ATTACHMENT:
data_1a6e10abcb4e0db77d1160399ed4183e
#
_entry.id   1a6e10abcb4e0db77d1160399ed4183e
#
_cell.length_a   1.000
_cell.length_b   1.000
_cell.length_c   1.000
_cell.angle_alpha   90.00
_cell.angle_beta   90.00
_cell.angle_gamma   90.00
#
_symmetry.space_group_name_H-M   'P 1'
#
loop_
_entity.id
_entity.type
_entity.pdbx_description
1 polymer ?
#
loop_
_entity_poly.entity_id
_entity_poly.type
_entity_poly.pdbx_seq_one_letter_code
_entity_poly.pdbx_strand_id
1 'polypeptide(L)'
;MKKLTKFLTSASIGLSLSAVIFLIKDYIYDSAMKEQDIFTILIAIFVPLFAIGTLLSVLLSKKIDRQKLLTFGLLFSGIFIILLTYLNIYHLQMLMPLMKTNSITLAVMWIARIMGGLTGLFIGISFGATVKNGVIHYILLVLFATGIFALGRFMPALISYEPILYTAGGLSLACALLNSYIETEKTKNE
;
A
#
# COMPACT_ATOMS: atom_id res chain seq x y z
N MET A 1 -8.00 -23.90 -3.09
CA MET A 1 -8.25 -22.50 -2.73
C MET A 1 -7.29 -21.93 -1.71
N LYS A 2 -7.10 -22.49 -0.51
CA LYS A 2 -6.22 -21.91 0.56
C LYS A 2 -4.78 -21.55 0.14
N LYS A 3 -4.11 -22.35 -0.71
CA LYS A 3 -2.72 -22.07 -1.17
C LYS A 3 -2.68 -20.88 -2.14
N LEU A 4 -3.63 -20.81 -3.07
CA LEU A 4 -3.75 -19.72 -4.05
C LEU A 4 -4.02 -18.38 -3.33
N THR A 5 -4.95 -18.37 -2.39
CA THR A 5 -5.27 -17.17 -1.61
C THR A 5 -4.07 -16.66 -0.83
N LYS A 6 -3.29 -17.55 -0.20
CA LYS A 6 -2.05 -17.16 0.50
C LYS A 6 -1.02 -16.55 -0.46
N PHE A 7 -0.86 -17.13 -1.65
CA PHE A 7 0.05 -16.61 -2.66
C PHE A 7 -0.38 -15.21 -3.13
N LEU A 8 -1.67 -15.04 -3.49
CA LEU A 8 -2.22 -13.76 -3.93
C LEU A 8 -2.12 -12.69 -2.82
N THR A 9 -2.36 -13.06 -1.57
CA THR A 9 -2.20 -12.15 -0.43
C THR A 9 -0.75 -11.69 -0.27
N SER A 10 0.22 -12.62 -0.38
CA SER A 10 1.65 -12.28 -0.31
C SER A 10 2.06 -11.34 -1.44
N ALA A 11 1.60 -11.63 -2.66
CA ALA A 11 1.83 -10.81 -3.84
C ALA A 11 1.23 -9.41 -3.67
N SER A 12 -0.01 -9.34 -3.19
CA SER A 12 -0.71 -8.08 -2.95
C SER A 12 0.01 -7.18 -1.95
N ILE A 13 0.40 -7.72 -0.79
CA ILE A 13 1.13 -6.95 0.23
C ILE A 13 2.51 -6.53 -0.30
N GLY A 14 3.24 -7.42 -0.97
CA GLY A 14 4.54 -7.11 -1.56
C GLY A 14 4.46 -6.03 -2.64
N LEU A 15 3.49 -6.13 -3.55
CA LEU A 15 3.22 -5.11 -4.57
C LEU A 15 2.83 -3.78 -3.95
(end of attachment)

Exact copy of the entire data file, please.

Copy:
data_1a6e10abcb4e0db77d1160399ed4183e
#
_entry.id   1a6e10abcb4e0db77d1160399ed4183e
#
_cell.length_a   1.000
_cell.length_b   1.000
_cell.length_c   1.000
_cell.angle_alpha   90.00
_cell.angle_beta   90.00
_cell.angle_gamma   90.00
#
_symmetry.space_group_name_H-M   'P 1'
#
loop_
_entity.id
_entity.type
_entity.pdbx_description
1 polymer ?
#
loop_
_entity_poly.entity_id
_entity_poly.type
_entity_poly.pdbx_seq_one_letter_code
_entity_poly.pdbx_strand_id
1 'polypeptide(L)'
;MKKLTKFLTSASIGLSLSAVIFLIKDYIYDSAMKEQDIFTILIAIFVPLFAIGTLLSVLLSKKIDRQKLLTFGLLFSGIFIILLTYLNIYHLQMLMPLMKTNSITLAVMWIARIMGGLTGLFIGISFGATVKNGVIHYILLVLFATGIFALGRFMPALISYEPILYTAGGLSLACALLNSYIETEKTKNE
;
A
#
# COMPACT_ATOMS: atom_id res chain seq x y z
N MET A 1 -8.00 -23.90 -3.09
CA MET A 1 -8.25 -22.50 -2.73
C MET A 1 -7.29 -21.93 -1.71
N LYS A 2 -7.10 -22.49 -0.51
CA LYS A 2 -6.22 -21.91 0.56
C LYS A 2 -4.78 -21.55 0.14
N LYS A 3 -4.11 -22.35 -0.71
CA LYS A 3 -2.72 -22.07 -1.17
C LYS A 3 -2.68 -20.88 -2.14
N LEU A 4 -3.63 -20.81 -3.07
CA LEU A 4 -3.75 -19.72 -4.05
C LEU A 4 -4.02 -18.38 -3.33
N THR A 5 -4.95 -18.37 -2.39
CA THR A 5 -5.27 -17.17 -1.61
C THR A 5 -4.07 -16.66 -0.83
N LYS A 6 -3.29 -17.55 -0.20
CA LYS A 6 -2.05 -17.16 0.50
C LYS A 6 -1.02 -16.55 -0.46
N PHE A 7 -0.86 -17.13 -1.65
CA PHE A 7 0.05 -16.61 -2.66
C PHE A 7 -0.38 -15.21 -3.13
N LEU A 8 -1.67 -15.04 -3.49
CA LEU A 8 -2.22 -13.76 -3.93
C LEU A 8 -2.12 -12.69 -2.82
N THR A 9 -2.36 -13.06 -1.57
CA THR A 9 -2.20 -12.15 -0.43
C THR A 9 -0.75 -11.69 -0.27
N SER A 10 0.22 -12.62 -0.38
CA SER A 10 1.65 -12.28 -0.31
C SER A 10 2.06 -11.34 -1.44
N ALA A 11 1.60 -11.63 -2.66
CA ALA A 11 1.83 -10.81 -3.84
C ALA A 11 1.23 -9.41 -3.67
N SER A 12 -0.01 -9.34 -3.19
CA SER A 12 -0.71 -8.08 -2.95
C SER A 12 0.01 -7.18 -1.95
N ILE A 13 0.40 -7.72 -0.79
CA ILE A 13 1.13 -6.95 0.23
C ILE A 13 2.51 -6.53 -0.30
N GLY A 14 3.24 -7.42 -0.97
CA GLY A 14 4.54 -7.11 -1.56
C GLY A 14 4.46 -6.03 -2.64
N LEU A 15 3.49 -6.13 -3.55
CA LEU A 15 3.22 -5.11 -4.57
C LEU A 15 2.83 -3.78 -3.95